A decree of the Dicastery for the Laity, Family and Life, approved by Pope Francis, will regulate the length of the mandates of the leaders of international associations of the faithful. The new provisions are intended to ensure that authority in those associations should be a service to communion, and to forestall the risks of personalism and abuses.
By Vatican News
The Dicastery for the Laity, the Family and Life has issued a general decree — which has the force of law – that regulates the duration and number of governing mandates (with a maximum of 10 consecutive years) in international associations of the faithful, both private and public; and the necessary representativeness of the members in the election process of the international governing body. The measure, approved in forma specifica by Pope Francis and promulgated on Friday, will come into force in three months. It will be binding on all associations of the faithful and other entities recognised or erected by the Dicastery.
A healthy turnover
The aim of the Decree is to promote “a healthy turnover” in governing positions, so that authority is exercised as an authentic service that is articulated in ecclesial communion.
An Explanatory Note published by the Dicastery together with the Decree, notes that Pope Francis, “in line with his predecessors, suggests understanding the needs required by the journey of ecclesial maturity of the associations of the faithful from the perspective of missionary conversion” (cf. Evangelii gaudium, 29-30), indicating as priorities “respect for personal freedom; overcoming self-referentiality, unilateralism and absolutism; promoting a broader synodality, as well as the precious good of communion.”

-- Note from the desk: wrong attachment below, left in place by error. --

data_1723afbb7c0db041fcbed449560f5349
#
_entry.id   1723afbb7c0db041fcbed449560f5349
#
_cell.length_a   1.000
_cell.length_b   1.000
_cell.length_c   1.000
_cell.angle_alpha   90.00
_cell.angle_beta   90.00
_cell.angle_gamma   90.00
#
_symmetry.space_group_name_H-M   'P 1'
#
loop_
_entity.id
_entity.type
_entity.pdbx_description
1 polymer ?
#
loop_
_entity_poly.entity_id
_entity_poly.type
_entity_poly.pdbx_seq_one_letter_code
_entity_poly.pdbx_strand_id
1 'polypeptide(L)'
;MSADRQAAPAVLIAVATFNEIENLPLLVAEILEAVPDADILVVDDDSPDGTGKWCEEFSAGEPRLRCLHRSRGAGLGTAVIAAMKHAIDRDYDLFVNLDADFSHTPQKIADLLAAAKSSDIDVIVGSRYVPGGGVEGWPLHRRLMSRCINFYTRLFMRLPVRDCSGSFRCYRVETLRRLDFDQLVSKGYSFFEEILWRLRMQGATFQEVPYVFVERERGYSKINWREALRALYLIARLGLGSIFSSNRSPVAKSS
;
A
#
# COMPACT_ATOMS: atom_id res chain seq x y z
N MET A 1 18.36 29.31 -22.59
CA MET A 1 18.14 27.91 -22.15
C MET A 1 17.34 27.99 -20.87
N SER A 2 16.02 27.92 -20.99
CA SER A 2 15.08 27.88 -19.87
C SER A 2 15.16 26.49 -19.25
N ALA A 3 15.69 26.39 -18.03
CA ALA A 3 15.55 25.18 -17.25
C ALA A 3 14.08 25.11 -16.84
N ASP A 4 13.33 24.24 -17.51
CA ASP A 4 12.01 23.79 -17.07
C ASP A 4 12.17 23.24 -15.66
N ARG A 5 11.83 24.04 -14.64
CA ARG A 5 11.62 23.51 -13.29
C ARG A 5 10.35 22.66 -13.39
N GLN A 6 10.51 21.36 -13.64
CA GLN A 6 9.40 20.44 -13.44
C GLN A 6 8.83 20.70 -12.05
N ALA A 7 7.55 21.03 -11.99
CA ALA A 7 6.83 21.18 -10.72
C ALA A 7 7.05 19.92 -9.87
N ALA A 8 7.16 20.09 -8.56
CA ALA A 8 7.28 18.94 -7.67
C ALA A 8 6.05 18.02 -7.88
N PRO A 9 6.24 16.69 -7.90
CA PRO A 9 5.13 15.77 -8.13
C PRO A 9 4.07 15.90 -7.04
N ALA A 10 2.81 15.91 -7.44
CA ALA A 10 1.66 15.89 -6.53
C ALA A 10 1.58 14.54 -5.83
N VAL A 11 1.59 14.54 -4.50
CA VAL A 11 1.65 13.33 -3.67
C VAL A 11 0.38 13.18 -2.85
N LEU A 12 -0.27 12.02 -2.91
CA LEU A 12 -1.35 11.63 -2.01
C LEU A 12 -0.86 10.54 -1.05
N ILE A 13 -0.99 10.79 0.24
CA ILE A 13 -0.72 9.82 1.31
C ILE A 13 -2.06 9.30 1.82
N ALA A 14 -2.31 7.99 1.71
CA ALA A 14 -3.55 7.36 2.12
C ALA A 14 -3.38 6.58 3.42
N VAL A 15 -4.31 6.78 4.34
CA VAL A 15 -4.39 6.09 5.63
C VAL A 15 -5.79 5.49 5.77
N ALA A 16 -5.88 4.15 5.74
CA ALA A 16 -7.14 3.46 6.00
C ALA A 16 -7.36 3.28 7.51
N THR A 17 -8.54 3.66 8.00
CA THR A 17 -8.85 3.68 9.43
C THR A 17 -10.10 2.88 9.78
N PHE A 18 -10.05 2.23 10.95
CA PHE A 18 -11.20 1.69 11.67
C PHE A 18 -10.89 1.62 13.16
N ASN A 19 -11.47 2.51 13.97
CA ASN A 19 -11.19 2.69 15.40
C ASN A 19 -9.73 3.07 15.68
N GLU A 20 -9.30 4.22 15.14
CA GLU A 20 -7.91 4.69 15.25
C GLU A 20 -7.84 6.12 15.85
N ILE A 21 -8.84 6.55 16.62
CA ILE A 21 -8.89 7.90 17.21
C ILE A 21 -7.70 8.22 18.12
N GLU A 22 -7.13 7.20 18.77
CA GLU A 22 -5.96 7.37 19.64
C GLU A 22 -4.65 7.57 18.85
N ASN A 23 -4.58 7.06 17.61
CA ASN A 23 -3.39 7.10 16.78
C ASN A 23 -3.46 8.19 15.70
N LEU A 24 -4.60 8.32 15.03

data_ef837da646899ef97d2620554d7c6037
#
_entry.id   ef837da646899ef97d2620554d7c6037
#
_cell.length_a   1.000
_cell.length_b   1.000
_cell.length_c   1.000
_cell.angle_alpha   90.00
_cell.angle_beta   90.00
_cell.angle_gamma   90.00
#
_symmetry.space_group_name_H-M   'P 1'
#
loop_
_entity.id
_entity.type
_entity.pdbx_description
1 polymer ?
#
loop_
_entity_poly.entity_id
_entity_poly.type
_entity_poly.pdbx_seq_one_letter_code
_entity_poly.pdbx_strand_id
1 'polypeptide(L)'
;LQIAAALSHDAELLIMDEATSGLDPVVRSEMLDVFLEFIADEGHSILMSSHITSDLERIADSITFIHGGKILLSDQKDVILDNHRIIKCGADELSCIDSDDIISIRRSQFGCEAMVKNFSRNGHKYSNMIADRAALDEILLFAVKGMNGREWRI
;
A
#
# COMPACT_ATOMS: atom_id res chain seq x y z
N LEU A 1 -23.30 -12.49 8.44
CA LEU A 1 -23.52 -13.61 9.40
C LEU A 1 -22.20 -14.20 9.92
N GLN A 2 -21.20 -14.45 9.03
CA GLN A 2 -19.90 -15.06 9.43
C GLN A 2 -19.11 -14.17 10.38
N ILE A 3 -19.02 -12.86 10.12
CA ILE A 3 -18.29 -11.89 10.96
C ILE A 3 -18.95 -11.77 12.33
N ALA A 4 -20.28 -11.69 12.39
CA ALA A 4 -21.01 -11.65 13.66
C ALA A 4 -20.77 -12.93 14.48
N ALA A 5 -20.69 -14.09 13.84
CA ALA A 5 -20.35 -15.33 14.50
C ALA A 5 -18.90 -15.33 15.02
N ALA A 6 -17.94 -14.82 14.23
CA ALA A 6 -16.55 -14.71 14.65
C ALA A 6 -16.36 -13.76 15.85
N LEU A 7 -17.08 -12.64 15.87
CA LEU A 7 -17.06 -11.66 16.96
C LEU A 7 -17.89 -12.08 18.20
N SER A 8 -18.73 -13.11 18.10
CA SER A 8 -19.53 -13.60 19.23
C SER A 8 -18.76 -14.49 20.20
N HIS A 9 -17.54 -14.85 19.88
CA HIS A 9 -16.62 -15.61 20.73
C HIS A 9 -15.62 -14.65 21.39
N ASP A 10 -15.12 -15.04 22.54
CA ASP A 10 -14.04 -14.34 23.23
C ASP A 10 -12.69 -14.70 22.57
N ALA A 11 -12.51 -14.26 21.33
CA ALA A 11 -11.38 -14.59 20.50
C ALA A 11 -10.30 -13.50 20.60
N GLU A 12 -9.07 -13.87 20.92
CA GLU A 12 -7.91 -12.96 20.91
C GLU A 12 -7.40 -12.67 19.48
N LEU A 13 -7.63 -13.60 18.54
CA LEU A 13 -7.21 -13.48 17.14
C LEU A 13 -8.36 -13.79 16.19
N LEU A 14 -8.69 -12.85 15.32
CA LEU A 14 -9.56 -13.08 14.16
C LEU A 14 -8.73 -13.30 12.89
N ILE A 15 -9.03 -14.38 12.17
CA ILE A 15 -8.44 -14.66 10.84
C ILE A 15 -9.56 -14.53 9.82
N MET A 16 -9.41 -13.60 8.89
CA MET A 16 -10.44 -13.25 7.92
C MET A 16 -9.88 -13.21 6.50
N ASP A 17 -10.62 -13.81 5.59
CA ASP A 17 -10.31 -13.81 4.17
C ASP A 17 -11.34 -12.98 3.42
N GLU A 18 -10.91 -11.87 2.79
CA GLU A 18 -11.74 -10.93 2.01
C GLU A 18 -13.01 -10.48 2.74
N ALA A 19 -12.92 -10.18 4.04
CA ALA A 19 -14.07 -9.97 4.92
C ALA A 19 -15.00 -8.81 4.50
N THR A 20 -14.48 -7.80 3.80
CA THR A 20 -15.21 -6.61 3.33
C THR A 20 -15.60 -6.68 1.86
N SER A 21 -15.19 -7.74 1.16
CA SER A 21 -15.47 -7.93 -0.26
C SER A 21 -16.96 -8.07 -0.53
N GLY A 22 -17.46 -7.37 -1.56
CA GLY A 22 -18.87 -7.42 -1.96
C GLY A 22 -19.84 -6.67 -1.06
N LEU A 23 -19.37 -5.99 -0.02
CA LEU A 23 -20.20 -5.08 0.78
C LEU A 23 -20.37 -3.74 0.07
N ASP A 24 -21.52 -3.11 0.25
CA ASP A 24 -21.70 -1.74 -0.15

The Note points out that “not infrequently the lack of limits to the mandates of government favours, in those called to govern, forms of appropriation of the charisma, personalism, and centralisation of functions, as well as expressions of self-reference, which easily cause serious violations of personal dignity and freedom and even real abuses. A bad exercise of governance,” the Note states, “inevitably creates conflicts and tensions that wound the communion, weakening the missionary impulse.”
Opportunities for creative growth
On the other hand, experience has shown that “the generational change of governing bodies through the rotation of management responsibilities, brings great benefits to the vitality of the association: it is an opportunity for creative growth and an incentive for formative investment; it reinvigorates fidelity to the charism; it gives breath and effectiveness to the interpretation of the signs of the times; it encourages new and current ways of missionary action.”
At the same time, the Dicastery, “aware of the key role played by the founders,” reserves the right to dispense them from the limits set for mandates (Art. 5 of the Decree), but only “if it deems it appropriate for the development and stability of the association or entity, and if this dispensation corresponds to the clear will of the central governing body.”
In an article for L’Osservatore Romano, Jesuit Father Ulrich Rhode, dean of the Faculty of Canon Law at the Pontifical Gregorian University and consultant to the Dicastery, points out that, in addition to the 109 entities recognised or erected by the Dicastery, the Decree also applies (with the exception of Art. 3, on election procedures) to other entities subject to the vigilance of the Dicastery, including the Neocatechumenal Way, the International Organism at the Service of the Parish Cell System of Evangelisation, the World Organisation of the Cursillo Movement, and the Catholic Charismatic Renewal International Service (CHARIS).
Father Rhode says it is expected “that many associations will have to convene a general assembly to decide on the changes to be made to the statutes to be submitted to the Dicastery for the necessary approval. A particular urgency exists for those associations in which the limits set by the Decree have already been exceeded or will be exceeded during the current term of office.”
Finally, he emphasised the hope that diocesan and national associations, although not obliged to comply with the Decree, would take them into consideration in the view of a future extension of the rules, or even simply on account of the reasonable nature of the new provisions.
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